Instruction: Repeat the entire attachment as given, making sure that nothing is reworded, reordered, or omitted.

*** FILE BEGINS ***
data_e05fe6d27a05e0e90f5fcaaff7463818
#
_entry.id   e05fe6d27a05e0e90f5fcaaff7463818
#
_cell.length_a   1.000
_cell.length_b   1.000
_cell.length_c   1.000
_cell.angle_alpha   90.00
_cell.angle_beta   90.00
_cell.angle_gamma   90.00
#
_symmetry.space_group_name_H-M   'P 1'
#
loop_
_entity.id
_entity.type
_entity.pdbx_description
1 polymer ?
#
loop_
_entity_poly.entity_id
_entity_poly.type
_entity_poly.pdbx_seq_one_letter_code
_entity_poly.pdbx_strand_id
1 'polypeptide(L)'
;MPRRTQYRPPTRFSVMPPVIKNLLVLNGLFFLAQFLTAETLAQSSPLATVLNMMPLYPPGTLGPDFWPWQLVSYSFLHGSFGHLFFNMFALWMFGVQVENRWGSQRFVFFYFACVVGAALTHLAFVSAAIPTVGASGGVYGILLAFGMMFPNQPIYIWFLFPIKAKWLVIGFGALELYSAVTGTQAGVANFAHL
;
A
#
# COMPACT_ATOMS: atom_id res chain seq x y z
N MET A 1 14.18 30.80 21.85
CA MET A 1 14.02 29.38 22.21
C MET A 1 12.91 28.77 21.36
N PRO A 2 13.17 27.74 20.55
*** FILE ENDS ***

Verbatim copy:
data_e05fe6d27a05e0e90f5fcaaff7463818
#
_entry.id   e05fe6d27a05e0e90f5fcaaff7463818
#
_cell.length_a   1.000
_cell.length_b   1.000
_cell.length_c   1.000
_cell.angle_alpha   90.00
_cell.angle_beta   90.00
_cell.angle_gamma   90.00
#
_symmetry.space_group_name_H-M   'P 1'
#
loop_
_entity.id
_entity.type
_entity.pdbx_description
1 polymer ?
#
loop_
_entity_poly.entity_id
_entity_poly.type
_entity_poly.pdbx_seq_one_letter_code
_entity_poly.pdbx_strand_id
1 'polypeptide(L)'
;MPRRTQYRPPTRFSVMPPVIKNLLVLNGLFFLAQFLTAETLAQSSPLATVLNMMPLYPPGTLGPDFWPWQLVSYSFLHGSFGHLFFNMFALWMFGVQVENRWGSQRFVFFYFACVVGAALTHLAFVSAAIPTVGASGGVYGILLAFGMMFPNQPIYIWFLFPIKAKWLVIGFGALELYSAVTGTQAGVANFAHL
;
A
#
# COMPACT_ATOMS: atom_id res chain seq x y z
N MET A 1 14.18 30.80 21.85
CA MET A 1 14.02 29.38 22.21
C MET A 1 12.91 28.77 21.36
N PRO A 2 13.17 27.74 20.55